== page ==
Write It Out
Right now for me it's about the pages. And I'd be lying if I said that I wasn't having a battle with the side of my brain that wants to exercise aesthetic, impose strucuture and qenerally question everything I'm writing and measure it against what I really want this play to be. I feel like I'm walking through the jungle with a machete, trying to find the play. The great leveler is time. There is no time for second guessing or third guessing or doubting whether this crazy, haphazard structure I'm building/imagining is going to work. I only know this: it interests me. I want to see it. I know it is there, inside me and I will get it out.
Leagal made a good point yesterday in the Forums. This isn't about perfection, it's about pages. And there is freedom in that while there's tyranny in perfection. It's easy to get paralyzed by integrity. Be kind to yourself, give yourself the benefit of the doubt. When you write fast you are listening to impulses and capturing first thoughts and impressions. Embrace it and go for broke every time you come to the page. Do it in small bursts. Set the timer for five minutes and write, get it as much as you can out there on the page. Do not save anything for later.
This speaks to a habit I have: holding back. I tell myself, I'll save this scene for later. It's so juicy and rich, I'll use it later in the play because it will be better or more appropriate. Oh I can come up with a million rationalizations. When I find myself wanting to hoard my words that's my cue to let go. Write that scene now. Write myself over the edge into nothing. It usually turns out that there is something on the other side of the abyss. It reveals itself, paradoxically it can only reveal itself, after I've written myself into what I think will be a corner. It's good to know that I am not alone in this. This quote speaks to exactly that. It's my favorite quote about writing from my favorite book about writing from one of my favorite writers.
"Push it. Examine all things intensely and relentlessly. Probe and search each object in a piece of art. Do not leave it, do not course over it, as if it were understood, but instead follow it down until you see it in the mystery of its own specificity and strength. Giacometti’s drawings and paintings show his bewilderment and persistence. If he had not acknowledged his bewilderment, he would now have persisted. A twentieth- century master of drawing, Rico Lebrun, taught that “the draftsman must aggress; only by persistent assault will the live image capitulate and give up its secret to an unrelenting line.” Who but an artist fierce to know — not fierce to seem to know — would suppose that a live image possessed a secret? The artist is willing to give all his or her strength and life to probing with blunt instruments those same secrets no one can describe in any way but with those instruments’ faint tracks."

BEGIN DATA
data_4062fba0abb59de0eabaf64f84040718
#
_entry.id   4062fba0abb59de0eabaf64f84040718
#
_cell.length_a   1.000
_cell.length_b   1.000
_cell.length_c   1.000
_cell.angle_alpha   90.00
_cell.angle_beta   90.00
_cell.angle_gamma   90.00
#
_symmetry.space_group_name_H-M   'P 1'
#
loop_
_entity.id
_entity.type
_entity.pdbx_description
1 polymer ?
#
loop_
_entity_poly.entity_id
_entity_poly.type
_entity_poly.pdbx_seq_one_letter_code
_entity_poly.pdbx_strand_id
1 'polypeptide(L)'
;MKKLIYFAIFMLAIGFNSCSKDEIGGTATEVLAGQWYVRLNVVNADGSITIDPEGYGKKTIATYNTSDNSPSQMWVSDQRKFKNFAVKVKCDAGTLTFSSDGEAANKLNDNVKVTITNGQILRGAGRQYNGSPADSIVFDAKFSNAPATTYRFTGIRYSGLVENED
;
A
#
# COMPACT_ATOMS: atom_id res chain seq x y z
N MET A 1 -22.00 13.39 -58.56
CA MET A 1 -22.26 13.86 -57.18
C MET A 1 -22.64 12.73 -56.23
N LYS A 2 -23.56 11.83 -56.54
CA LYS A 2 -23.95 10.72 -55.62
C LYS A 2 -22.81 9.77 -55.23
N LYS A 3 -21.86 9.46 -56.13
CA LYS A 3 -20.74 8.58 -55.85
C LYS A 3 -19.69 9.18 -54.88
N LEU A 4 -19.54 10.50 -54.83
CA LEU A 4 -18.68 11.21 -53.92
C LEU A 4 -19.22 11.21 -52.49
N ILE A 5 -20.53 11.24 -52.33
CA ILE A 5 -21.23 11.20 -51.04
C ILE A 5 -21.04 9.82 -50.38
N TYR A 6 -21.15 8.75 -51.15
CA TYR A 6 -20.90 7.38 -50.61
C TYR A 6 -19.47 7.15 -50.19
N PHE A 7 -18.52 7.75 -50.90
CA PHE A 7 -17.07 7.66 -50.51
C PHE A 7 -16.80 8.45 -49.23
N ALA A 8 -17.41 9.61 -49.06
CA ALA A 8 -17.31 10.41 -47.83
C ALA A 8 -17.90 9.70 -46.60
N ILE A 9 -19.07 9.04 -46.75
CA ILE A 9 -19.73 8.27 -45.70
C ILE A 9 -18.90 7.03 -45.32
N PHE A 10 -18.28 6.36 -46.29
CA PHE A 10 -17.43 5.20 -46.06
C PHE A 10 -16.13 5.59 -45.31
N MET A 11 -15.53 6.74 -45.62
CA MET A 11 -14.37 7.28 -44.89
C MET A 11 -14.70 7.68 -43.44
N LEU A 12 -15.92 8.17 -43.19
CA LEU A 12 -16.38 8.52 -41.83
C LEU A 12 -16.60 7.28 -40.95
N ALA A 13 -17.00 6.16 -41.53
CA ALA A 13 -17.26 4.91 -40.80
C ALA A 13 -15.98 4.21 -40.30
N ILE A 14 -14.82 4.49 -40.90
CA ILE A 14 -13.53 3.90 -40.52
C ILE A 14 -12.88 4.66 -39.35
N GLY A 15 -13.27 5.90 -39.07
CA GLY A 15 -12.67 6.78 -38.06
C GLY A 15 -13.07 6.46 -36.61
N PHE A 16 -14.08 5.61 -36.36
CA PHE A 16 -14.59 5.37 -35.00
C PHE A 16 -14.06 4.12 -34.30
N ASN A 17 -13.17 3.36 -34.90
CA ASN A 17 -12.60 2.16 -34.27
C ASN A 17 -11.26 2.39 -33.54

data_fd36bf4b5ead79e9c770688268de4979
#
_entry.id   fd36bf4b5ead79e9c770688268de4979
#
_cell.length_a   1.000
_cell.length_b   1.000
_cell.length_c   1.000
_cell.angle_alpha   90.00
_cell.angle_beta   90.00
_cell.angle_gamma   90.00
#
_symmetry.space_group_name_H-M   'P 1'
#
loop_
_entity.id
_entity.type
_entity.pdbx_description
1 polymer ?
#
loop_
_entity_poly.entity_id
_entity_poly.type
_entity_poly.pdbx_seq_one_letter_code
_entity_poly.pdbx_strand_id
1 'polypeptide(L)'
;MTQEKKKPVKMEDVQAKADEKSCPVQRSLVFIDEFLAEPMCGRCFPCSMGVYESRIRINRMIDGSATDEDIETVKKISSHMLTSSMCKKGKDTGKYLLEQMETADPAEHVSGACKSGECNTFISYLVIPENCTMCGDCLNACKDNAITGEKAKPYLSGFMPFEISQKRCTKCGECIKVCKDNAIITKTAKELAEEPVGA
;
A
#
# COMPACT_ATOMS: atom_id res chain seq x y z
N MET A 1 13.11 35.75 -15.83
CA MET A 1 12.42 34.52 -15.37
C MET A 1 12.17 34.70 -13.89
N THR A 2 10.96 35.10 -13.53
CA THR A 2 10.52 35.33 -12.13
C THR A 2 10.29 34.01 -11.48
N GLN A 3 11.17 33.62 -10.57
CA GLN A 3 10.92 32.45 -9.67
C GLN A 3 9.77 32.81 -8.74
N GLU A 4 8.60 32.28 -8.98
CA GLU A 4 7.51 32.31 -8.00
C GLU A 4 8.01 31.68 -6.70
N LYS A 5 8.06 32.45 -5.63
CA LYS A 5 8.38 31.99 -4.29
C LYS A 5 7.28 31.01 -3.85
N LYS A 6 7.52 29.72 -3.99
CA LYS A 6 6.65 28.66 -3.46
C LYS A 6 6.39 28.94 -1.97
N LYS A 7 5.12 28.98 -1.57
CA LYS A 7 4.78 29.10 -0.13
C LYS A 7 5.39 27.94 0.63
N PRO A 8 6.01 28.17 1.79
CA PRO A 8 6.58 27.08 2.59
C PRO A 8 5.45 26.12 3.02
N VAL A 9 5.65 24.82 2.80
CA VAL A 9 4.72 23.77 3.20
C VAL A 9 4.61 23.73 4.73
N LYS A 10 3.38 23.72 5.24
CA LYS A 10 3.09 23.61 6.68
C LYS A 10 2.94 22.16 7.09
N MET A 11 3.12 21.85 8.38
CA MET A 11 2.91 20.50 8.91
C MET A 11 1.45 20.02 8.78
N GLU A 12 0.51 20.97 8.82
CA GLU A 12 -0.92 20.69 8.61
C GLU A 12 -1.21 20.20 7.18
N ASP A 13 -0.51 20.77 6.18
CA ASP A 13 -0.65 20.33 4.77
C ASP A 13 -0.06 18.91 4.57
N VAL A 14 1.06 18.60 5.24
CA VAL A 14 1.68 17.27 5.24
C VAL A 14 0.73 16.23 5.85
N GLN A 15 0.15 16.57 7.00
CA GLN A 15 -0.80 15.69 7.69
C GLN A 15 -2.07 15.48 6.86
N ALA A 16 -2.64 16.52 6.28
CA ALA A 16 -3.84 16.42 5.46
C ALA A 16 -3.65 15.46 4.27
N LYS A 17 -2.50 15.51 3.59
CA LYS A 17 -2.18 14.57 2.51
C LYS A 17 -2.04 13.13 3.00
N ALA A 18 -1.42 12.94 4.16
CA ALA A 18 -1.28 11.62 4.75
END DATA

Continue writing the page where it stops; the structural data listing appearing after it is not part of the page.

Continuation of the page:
"Admire the world for never ending on you — as you would admire an opponent, without taking your eyes from him, or walking away."
"One of the few things I know about writing is this: spend it all, shoot it, play it, lose it, all, right away, every time. Do not hoard what seems good for a later place in the book, or for another book; give it, give it all, give it now. Something more will arise for later, something better. These things fill from behind, from beneath, like well water. Similarly, the impulse to keep to yourself what you have learned is not only shameful, it is destructive. Anything you do not give freely and abundantly becomes lost to you. You open your safe and find ashes."
"After Michelangelo died, someone found in his studio a piece of paper on which he had written a note to his apprentice, in the handwriting of his old age: “Draw, Antonio, draw, Antonio, draw and do not waste time.” - Annie Dillard, The Writing Life
I'm working on a Bake-off exercise for tomorrow. It'll be fun and hopefully will give you some inspiration. I'll also post the times for the Hangout on Thursday.
Go Rhinos! Write it out!
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Machelle Allman, Holly Arsenault, Will Bond, Karen Chandler, Michael Lee, Leslie Liautaud, Jeff Mackey, Maggie McAleese, Marian McNamee, Marla Porter, and all our anonymous donors.